Coffee inspired not only science
Particle measurement using the SALD-2300
»Design while drinking wine, execute while drinking coffee.« With these words, Jean Paul, a writer in the Romantic period, bestowed literary honors on coffee and associated the stimulating effects of coffee with creative work. But coffee not only helps writers at their desks, but also helps scientists to endure long nights at the laboratory – and who knows to which fundamental achievements coffee was the steaming witness. But have any researchers in this situation ever wondered about the history and origin of this exotic beverage?
According to legend, a shepherd noticed his animals behaving oddly: they were still fit and awake, and were hopping around in spite of the approach of night. He found out that his lively sheep had nibbled on the red berries of a kaffa bush, which apparently caused this odd behavior.
And whether he ate the berries and noticed the same effects himself or whether he brought the berries to monks who experimented with the beans and created brews – here the stories start to diverge.
One thing is certain, however: the coffee bush and the coffee bean (which in botanical terms is the pit of a fruit resembling cherries) originate from the province of Kaffa in the forested highlands of southeast Ethiopia. Several centuries would pass, however, until coffee conquered the entire world.
Enjoyment depends on many factors
Coffee is a science in itself. Not only is the entire process of planting, harvesting, cleaning, and preparing the coffee challenging and requiring a professional eye, but downstream processes such as roasting are also important.
Of course, brewing a good cup of coffee also has to be learned. The appropriate temperature, the correct mixing ratio of water and ground coffee, the water pressure and many other influences such as grind settings of the coffee beans will add a particular flavor.
The degree of grinding of the coffee beans determines the taste of the coffee. Using the SALD-2300 particle size analyzer (measuring range 17 nm – 2,500 µm, concentration range: 0.1 ppm – 20 %) with the DS-5 dry measurement unit, various coffees were measured. For a single measurement, a volume of approximately 0.5 – 1 cm3 was needed. In addition to the type of coffee and degree of roasting, the fineness of the grind was a crucial difference.
It has become apparent that the oil and overall moisture content of powdered coffee pose a particular challenge for measurement. Individual particles can stick together easily to form larger aggregates. This effect was even slightly exacerbated by vacuum packaging the coffee samples.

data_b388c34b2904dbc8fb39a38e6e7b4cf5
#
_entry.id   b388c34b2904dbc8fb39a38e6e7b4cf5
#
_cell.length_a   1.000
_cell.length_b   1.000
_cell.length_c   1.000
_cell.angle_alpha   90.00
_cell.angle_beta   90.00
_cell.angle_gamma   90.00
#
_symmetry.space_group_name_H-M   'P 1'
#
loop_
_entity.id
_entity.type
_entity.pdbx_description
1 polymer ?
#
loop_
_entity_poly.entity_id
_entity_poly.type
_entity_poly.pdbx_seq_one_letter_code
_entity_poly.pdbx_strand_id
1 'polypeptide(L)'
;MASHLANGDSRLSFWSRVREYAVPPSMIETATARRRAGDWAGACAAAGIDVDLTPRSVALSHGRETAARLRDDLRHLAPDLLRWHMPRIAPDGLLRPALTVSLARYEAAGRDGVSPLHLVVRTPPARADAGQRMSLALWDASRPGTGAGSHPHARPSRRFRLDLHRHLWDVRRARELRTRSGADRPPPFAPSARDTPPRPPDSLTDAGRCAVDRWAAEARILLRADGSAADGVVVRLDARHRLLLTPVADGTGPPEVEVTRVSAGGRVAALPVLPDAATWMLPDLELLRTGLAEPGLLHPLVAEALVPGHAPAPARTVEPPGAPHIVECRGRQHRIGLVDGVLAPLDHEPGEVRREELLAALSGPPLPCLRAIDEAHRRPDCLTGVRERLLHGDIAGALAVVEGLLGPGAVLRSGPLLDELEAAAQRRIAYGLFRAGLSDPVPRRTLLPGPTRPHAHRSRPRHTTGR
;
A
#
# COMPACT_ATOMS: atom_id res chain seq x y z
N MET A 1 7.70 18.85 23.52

After drying the powdered coffee and due to the very efficient double-dispersion process of the dry measurement unit, highly reproducible measurement of the individual samples became possible.
Figure 1 shows measured results of a total of four coffee samples (2 x filter coffee, espresso and mocha). The particle size distribution based on volume ranges from 50 µm, with the first maximum at approximately 150 µm, via a second maximum at approximately 700 µm, to a particle size of approximately 1,500 µm.
Figure 1: Particle size distribution of four different coffee samples
The SALD-2300 with its numerous accessories is suitable for virtually any application. In addition to dry particle measurement, the SALD-2300 can be used for wet-dispersion particle measurement. Accessories such as the BC-23 and the MS-23 are available for this purpose. Even highly concentrated pastes with a particle concentration of up to 20 % can be measured using the optional HC-23 accessory.
Coffee – four popular brewing methods
Depending on tradition, culture and personal taste, there are hundreds of ways coffee can be brewed. However, almost all brewing methods fall into one of the following basic preparation methods. The coffee is ground to a different degree for each of these methods.
This brewing method is especially popular in the U.S. and in Germany. In the method developed in 1908 by Melitta Bentz from Dresden, Germany, medium-finely ground coffee is placed in a paper filter bag and extracted by pouring hot water over it.
In this method, water is forced through finely ground coffee under a pressure of 9 – 15 bar. As a result, a layer of foam generally known as ‘crema’ is formed from the coffee’s oils. The espresso method is very popular in Italy and other countries.
As the name says, this brewing method is especially popular in France. The coarsely powdered ground coffee is placed directly in hot water and is subsequently separated from the water using a press plunger and metal sieve before pouring the coffee into cups.
Turkish coffee or mocha
This brewing method (and actually also the type of coffee itself) was named after the port city of Al Mukah on the Red Sea. Here, an ultra-finely ground coffee (resembling powdered sugar) is mixed with the same amount of sugar, and this mixture is boiled for several minutes in a copper kettle. The mocha is ready for drinking when the coffee grounds have settled at the bottom of the cup.